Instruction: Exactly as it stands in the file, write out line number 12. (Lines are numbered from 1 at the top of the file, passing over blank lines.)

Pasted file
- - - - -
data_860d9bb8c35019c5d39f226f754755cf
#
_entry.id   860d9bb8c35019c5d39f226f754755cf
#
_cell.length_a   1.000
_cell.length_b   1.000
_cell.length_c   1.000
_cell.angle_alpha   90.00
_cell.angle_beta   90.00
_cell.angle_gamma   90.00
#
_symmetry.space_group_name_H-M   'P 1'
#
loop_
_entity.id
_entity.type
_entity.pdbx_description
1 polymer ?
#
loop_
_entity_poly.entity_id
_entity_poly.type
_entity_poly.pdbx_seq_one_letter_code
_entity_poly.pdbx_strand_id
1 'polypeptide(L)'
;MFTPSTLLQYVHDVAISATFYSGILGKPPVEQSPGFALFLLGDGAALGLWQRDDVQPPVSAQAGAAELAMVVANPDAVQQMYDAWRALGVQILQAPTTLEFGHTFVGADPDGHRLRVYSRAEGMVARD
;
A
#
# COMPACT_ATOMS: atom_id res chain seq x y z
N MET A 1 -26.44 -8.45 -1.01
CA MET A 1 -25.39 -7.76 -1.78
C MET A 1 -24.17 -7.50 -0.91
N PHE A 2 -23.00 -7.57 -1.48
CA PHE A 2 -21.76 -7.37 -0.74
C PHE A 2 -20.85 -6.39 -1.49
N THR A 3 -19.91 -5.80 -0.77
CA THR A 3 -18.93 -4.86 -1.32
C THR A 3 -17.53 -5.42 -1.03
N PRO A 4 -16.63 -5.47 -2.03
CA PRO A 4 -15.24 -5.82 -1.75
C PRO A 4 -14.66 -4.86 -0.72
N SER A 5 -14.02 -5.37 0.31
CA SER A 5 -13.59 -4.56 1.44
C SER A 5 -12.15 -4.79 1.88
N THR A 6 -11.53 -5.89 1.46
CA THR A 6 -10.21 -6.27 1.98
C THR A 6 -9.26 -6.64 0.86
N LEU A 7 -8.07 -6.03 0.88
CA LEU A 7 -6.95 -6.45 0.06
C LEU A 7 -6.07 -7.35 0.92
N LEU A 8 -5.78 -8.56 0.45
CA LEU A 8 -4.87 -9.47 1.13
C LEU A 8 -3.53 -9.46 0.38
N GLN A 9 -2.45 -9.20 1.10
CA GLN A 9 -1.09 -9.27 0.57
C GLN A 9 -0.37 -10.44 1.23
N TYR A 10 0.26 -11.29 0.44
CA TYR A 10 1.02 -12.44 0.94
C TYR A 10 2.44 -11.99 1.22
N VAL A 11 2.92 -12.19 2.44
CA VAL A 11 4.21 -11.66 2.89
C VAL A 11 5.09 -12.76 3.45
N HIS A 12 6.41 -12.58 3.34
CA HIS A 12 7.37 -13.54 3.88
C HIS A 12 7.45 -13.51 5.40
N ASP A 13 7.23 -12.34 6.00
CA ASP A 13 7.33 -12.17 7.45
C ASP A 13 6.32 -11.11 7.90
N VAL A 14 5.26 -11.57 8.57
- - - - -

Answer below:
_symmetry.space_group_name_H-M   'P 1'